Got a food allergy? These hidden factors could set it off.
Food allergies are tough enough when you know what not to eat to avoid a reaction. But while some triggers are obvious—if you’re allergic to eggs, for instance, you don’t want to be ordering any omelets—others aren’t as apparent. And even if you don’t have an existing allergy, exposure to some substances could trigger one. Something as simple as the water you drink could spark a reaction. We asked top allergy specialists to clue us in to some of the more surprising triggers to watch out for.
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Pesticides and possibly chlorinated water. A 2012 study at the Albert Einstein College of Medicine/Montefiore Medical Center in the Bronx found that people with high urine levels of chemicals called dichlorophenols were also more likely to be allergic to at least one of the following: peanuts, eggs, milk or shrimp (the only food allergens tested). Dichlorophenols are commonly used in pesticides and are also by-products that appear in chlorinated water.
“You are 80 percent more like to have one of those food allergies if you have been exposed to dichlorophenols,” says study author Dr. Elina Jerschow, assistant professor of medicine and attending physician for pediatric and adult allergy and immunology at Einstein/Montefiore. Although the mechanism by which dichlorophenols affect sensitization to foods is unclear, Jerschow speculates that ongoing exposure could weaken a person’s tolerance to certain foods, perhaps by affecting bacterial diversity in the gut. She notes that great effort is used to minimize dichlorophenols in chlorinated water, and it’s unclear if bottled water is any safer. However, mineral water does not contain the chemical, says Nsouli.
The more likely source of exposure is pesticides. “It’s premature to suggest that you avoid anything at this point,” says Jerschow, “except that not eating [foods with] pesticides is probably healthier than eating them.”
Hidden foods. “Let’s say you’re allergic to chicken, and chicken was cooked on the same pan later used for your fish. Part of the fish in the pan may then be contaminated,” says Dr. Sami Bahna, past president of the American College of Allergy, Asthma and Immunology, and chief of the Allergy/Immunology Section at Louisiana State University School of Medicine in Shreveport, La.
“If you go to a restaurant or somewhere to eat, mention to the waiter or chef whatever you are extremely allergic to,” suggests Dr. Talal Nsouli, board member and fellow of the American College of Allergy, Asthma and Immunology, and professor of pediatrics and allergy immunology at Georgetown University School of Medicine. “Double check that there is no contamination.”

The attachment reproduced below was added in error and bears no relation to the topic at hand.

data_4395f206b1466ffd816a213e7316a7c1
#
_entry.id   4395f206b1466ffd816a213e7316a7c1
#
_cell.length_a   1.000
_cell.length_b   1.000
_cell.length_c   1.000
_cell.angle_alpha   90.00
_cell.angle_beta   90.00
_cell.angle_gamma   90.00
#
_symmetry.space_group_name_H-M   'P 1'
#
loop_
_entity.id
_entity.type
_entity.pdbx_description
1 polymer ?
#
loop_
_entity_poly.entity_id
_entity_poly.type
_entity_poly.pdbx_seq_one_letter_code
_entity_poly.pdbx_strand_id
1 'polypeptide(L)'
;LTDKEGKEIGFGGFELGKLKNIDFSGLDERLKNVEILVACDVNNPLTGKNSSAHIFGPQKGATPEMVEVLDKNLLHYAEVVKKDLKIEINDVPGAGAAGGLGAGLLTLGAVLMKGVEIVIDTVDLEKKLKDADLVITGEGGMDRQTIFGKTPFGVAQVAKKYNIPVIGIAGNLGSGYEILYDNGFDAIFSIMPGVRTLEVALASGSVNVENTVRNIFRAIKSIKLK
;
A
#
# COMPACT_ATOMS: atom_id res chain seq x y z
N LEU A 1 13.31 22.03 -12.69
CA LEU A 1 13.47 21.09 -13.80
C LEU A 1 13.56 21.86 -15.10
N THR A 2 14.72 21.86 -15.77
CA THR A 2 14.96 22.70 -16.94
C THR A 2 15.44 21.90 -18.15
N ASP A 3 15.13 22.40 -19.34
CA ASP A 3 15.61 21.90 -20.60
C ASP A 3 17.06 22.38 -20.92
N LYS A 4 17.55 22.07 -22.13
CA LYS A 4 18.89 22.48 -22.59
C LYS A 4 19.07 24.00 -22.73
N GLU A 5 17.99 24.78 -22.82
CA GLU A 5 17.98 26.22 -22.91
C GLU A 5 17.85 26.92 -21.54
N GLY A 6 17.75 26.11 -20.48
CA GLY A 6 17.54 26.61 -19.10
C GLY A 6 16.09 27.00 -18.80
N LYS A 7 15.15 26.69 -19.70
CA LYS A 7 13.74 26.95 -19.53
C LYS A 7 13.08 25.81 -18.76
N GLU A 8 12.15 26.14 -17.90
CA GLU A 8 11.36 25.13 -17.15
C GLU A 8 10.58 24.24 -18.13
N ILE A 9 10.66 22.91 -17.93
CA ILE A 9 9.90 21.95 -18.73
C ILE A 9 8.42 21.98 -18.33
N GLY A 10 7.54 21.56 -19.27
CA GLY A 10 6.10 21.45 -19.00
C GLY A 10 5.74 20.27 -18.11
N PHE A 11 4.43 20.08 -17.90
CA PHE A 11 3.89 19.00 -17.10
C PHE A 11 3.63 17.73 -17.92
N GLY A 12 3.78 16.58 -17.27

Unidentified additives. “Certain restaurants and manufacturers add additives for coloring, texture and taste, and like to keep them secret to maintain a competitive edge,” Bahna says . Despite U.S. Food and Drug Administration pressure, manufacturers still keep ingredients lists vague, writing “natural coloring” or “spices” without truly identifying what they are. “Call the manufacturing company, telling it that you suspect you are allergic to one of the ingredients and ask for a list of ingredients,” suggests Nsouli. You can also buy foods from companies that specialize in allergen-free foods such as Ener-G.
Certain medications. “Medications, particularly creams, lotions and ointments may have animal or plant proteins that people with food allergies react to,” says Bahna. Again, call the manufacturer to get a complete list of ingredients.
Cross-reacting foods. “A person may be allergic to latex, and then react to foods that have proteins similar to latex,” says Bahna. According to the American Latex Allergy Association, foods most likely to cause a cross-reaction are avocado, banana, chestnut and kiwi. If you’re allergic to latex, you can also have a reaction to foods handled by someone wearing latex gloves. For more information on foods that may contain these proteins, go to the American Latex Allergy Association website.
Sunlight. Odd as it sounds, if your skin has touched herbs and foods such as parsley and parsnip, and that part of your skin is exposed to sunlight, your skin may become irritated and red a day or two after exposure, says Bahna. The reaction—not a true allergic reaction—subsides in several days.
Pollens. You may think you’re allergic to some spices when in fact, you’re reacting to mugwort, a weedy herb native to North America, and birch pollen that can cause a cross-reaction to some spices, including coriander, fennel, parsley and caraway. To help figure out your reactions, Bahna suggests keeping a diary, recording food and circumstances surrounding your symptoms.
Simply smelling. You don’t have to eat a food to have an allergic reaction to it, says Bahna. Particles of a food can be released into the air that you inhale and react to. “But this is not frequent,” says Nsouli. “It usually happens in a enclosed area like a plane or small room.” Most important is to have injectable epinephrine, a hormone that controls severe allergic reactions, and to know how to use it. According to Nsouli, 72 percent of people with life-threatening food allergies do not. Nsouli recommends a newly approved FDA device, Auvi-Q, that comes with voice instructions.